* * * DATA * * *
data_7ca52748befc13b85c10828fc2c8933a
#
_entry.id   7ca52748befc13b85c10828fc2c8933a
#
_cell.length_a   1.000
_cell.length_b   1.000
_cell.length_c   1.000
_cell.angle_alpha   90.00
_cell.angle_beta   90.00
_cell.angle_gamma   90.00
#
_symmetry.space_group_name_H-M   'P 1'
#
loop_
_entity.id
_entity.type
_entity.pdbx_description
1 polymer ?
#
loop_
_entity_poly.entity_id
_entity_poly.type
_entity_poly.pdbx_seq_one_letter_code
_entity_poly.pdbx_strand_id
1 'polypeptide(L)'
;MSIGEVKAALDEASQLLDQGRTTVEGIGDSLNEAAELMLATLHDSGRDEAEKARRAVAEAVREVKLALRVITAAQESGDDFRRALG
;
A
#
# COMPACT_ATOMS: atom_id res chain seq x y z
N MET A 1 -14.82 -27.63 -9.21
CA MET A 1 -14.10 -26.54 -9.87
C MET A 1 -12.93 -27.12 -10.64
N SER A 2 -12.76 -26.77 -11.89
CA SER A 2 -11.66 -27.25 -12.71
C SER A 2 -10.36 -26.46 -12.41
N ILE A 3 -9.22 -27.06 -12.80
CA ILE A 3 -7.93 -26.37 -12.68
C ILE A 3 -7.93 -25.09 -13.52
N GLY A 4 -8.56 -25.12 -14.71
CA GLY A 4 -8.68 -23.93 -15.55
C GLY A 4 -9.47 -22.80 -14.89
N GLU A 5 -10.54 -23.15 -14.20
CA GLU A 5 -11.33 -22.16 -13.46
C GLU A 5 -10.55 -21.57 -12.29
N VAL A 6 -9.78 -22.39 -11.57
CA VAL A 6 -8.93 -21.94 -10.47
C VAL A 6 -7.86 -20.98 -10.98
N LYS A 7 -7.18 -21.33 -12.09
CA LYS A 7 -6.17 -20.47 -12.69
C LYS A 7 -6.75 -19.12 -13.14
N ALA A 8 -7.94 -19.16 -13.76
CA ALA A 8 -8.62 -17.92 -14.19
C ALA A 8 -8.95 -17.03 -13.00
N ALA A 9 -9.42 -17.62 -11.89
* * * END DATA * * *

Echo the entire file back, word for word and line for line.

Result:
data_7ca52748befc13b85c10828fc2c8933a
#
_entry.id   7ca52748befc13b85c10828fc2c8933a
#
_cell.length_a   1.000
_cell.length_b   1.000
_cell.length_c   1.000
_cell.angle_alpha   90.00
_cell.angle_beta   90.00
_cell.angle_gamma   90.00
#
_symmetry.space_group_name_H-M   'P 1'
#
loop_
_entity.id
_entity.type
_entity.pdbx_description
1 polymer ?
#
loop_
_entity_poly.entity_id
_entity_poly.type
_entity_poly.pdbx_seq_one_letter_code
_entity_poly.pdbx_strand_id
1 'polypeptide(L)'
;MSIGEVKAALDEASQLLDQGRTTVEGIGDSLNEAAELMLATLHDSGRDEAEKARRAVAEAVREVKLALRVITAAQESGDDFRRALG
;
A
#
# COMPACT_ATOMS: atom_id res chain seq x y z
N MET A 1 -14.82 -27.63 -9.21
CA MET A 1 -14.10 -26.54 -9.87
C MET A 1 -12.93 -27.12 -10.64
N SER A 2 -12.76 -26.77 -11.89
CA SER A 2 -11.66 -27.25 -12.71
C SER A 2 -10.36 -26.46 -12.41
N ILE A 3 -9.22 -27.06 -12.80
CA ILE A 3 -7.93 -26.37 -12.68
C ILE A 3 -7.93 -25.09 -13.52
N GLY A 4 -8.56 -25.12 -14.71
CA GLY A 4 -8.68 -23.93 -15.55
C GLY A 4 -9.47 -22.80 -14.89
N GLU A 5 -10.54 -23.15 -14.20
CA GLU A 5 -11.33 -22.16 -13.46
C GLU A 5 -10.55 -21.57 -12.29
N VAL A 6 -9.78 -22.39 -11.57
CA VAL A 6 -8.93 -21.94 -10.47
C VAL A 6 -7.86 -20.98 -10.98
N LYS A 7 -7.18 -21.33 -12.09
CA LYS A 7 -6.17 -20.47 -12.69
C LYS A 7 -6.75 -19.12 -13.14
N ALA A 8 -7.94 -19.16 -13.76
CA ALA A 8 -8.62 -17.92 -14.19
C ALA A 8 -8.95 -17.03 -13.00
N ALA A 9 -9.42 -17.62 -11.89